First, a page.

Publication Type:Journal Article
Source:Fungal Ecology, Volume 28, Issue 3, p.86 - 96 (2017)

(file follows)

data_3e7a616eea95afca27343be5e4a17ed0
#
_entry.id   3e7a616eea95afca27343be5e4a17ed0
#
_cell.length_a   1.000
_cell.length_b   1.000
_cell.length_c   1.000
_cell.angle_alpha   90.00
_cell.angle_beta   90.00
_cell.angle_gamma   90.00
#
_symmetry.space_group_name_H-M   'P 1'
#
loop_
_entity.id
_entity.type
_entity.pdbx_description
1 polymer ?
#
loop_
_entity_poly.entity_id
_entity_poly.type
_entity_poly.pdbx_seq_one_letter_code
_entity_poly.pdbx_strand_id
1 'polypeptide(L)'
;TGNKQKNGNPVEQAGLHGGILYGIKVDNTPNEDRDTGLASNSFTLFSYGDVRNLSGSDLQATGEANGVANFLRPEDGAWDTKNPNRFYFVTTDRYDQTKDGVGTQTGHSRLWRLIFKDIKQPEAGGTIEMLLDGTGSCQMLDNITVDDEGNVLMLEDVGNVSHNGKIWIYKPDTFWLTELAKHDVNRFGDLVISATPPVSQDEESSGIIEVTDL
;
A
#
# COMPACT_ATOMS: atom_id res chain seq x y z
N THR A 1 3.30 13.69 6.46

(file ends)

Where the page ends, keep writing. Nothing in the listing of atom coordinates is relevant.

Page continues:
Even when introduced invasive pathogens lack their natural predators or competitors, they must still interact with other organisms in their introduced range. Sudden Oak Death (SOD), caused by Phytophthora ramorum (Oomycota), is an introduced disease causing large-scale tree mortality. Two additional Phytophthora species, Phytophthora nemorosa and Phytophthora pseudosyringae, cause significantly lower oak mortality, yet they also commonly colonize leaves of Umbellularia californica, the major transmissive host of SOD in California. We combined field surveys and inoculation experiments to understand disease prevalence dynamics and competitive interactions among these pathogen species. Despite the broader geographic distribution of P. nemorosa with respect to that of P. ramorum, our results suggest that P. nemorosa exhibits a narrower ecological amplitude and, in any given region, occupies fewer sites than P. ramorum. Our results additionally suggest that, perhaps due to priority effects, P. nemorosa can persist at levels comparable to those of P. ramorum in ecologically suitable plots when climate favors P. ramorum dormancy. However, P. ramorum prevalence increases to levels higher than those of the competing species when abundant rainfall triggers its sporulation. Understanding the determinants and outcomes of competition between these species has important implications for understanding the epidemiology and possible control strategies for Sudden Oak Death.